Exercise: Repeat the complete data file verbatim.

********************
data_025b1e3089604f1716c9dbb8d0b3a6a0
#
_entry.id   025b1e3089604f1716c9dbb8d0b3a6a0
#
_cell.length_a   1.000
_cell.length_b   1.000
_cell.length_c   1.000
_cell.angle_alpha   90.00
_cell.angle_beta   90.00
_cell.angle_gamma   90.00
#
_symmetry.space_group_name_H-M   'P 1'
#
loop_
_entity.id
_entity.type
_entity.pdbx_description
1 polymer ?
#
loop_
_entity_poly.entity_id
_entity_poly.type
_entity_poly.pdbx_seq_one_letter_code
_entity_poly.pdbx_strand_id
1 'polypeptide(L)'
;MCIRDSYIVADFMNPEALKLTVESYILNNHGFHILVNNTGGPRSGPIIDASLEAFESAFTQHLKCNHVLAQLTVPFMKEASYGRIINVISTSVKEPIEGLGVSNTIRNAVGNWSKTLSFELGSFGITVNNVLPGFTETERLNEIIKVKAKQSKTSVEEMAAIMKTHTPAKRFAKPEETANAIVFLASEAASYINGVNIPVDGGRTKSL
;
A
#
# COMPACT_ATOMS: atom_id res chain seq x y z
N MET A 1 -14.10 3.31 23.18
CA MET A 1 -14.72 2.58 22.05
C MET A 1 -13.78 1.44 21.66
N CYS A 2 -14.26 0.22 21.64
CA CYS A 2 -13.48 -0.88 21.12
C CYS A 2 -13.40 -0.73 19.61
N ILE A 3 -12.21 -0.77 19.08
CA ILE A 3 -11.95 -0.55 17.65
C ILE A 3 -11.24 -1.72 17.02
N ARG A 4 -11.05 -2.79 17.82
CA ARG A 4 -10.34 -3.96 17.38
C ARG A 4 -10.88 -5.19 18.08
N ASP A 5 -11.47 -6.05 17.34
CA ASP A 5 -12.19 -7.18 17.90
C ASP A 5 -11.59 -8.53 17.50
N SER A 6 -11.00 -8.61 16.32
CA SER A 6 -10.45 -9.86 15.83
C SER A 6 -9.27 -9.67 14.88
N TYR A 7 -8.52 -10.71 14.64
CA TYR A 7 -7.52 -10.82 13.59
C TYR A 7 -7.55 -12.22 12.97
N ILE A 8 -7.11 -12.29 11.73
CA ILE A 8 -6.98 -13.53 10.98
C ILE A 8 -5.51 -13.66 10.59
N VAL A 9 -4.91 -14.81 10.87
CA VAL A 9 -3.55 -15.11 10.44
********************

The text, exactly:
data_025b1e3089604f1716c9dbb8d0b3a6a0
#
_entry.id   025b1e3089604f1716c9dbb8d0b3a6a0
#
_cell.length_a   1.000
_cell.length_b   1.000
_cell.length_c   1.000
_cell.angle_alpha   90.00
_cell.angle_beta   90.00
_cell.angle_gamma   90.00
#
_symmetry.space_group_name_H-M   'P 1'
#
loop_
_entity.id
_entity.type
_entity.pdbx_description
1 polymer ?
#
loop_
_entity_poly.entity_id
_entity_poly.type
_entity_poly.pdbx_seq_one_letter_code
_entity_poly.pdbx_strand_id
1 'polypeptide(L)'
;MCIRDSYIVADFMNPEALKLTVESYILNNHGFHILVNNTGGPRSGPIIDASLEAFESAFTQHLKCNHVLAQLTVPFMKEASYGRIINVISTSVKEPIEGLGVSNTIRNAVGNWSKTLSFELGSFGITVNNVLPGFTETERLNEIIKVKAKQSKTSVEEMAAIMKTHTPAKRFAKPEETANAIVFLASEAASYINGVNIPVDGGRTKSL
;
A
#
# COMPACT_ATOMS: atom_id res chain seq x y z
N MET A 1 -14.10 3.31 23.18
CA MET A 1 -14.72 2.58 22.05
C MET A 1 -13.78 1.44 21.66
N CYS A 2 -14.26 0.22 21.64
CA CYS A 2 -13.48 -0.88 21.12
C CYS A 2 -13.40 -0.73 19.61
N ILE A 3 -12.21 -0.77 19.08
CA ILE A 3 -11.95 -0.55 17.65
C ILE A 3 -11.24 -1.72 17.02
N ARG A 4 -11.05 -2.79 17.82
CA ARG A 4 -10.34 -3.96 17.38
C ARG A 4 -10.88 -5.19 18.08
N ASP A 5 -11.47 -6.05 17.34
CA ASP A 5 -12.19 -7.18 17.90
C ASP A 5 -11.59 -8.53 17.50
N SER A 6 -11.00 -8.61 16.32
CA SER A 6 -10.45 -9.86 15.83
C SER A 6 -9.27 -9.67 14.88
N TYR A 7 -8.52 -10.71 14.64
CA TYR A 7 -7.52 -10.82 13.59
C TYR A 7 -7.55 -12.22 12.97
N ILE A 8 -7.11 -12.29 11.73
CA ILE A 8 -6.98 -13.53 10.98
C ILE A 8 -5.51 -13.66 10.59
N VAL A 9 -4.91 -14.81 10.87
CA VAL A 9 -3.55 -15.11 10.44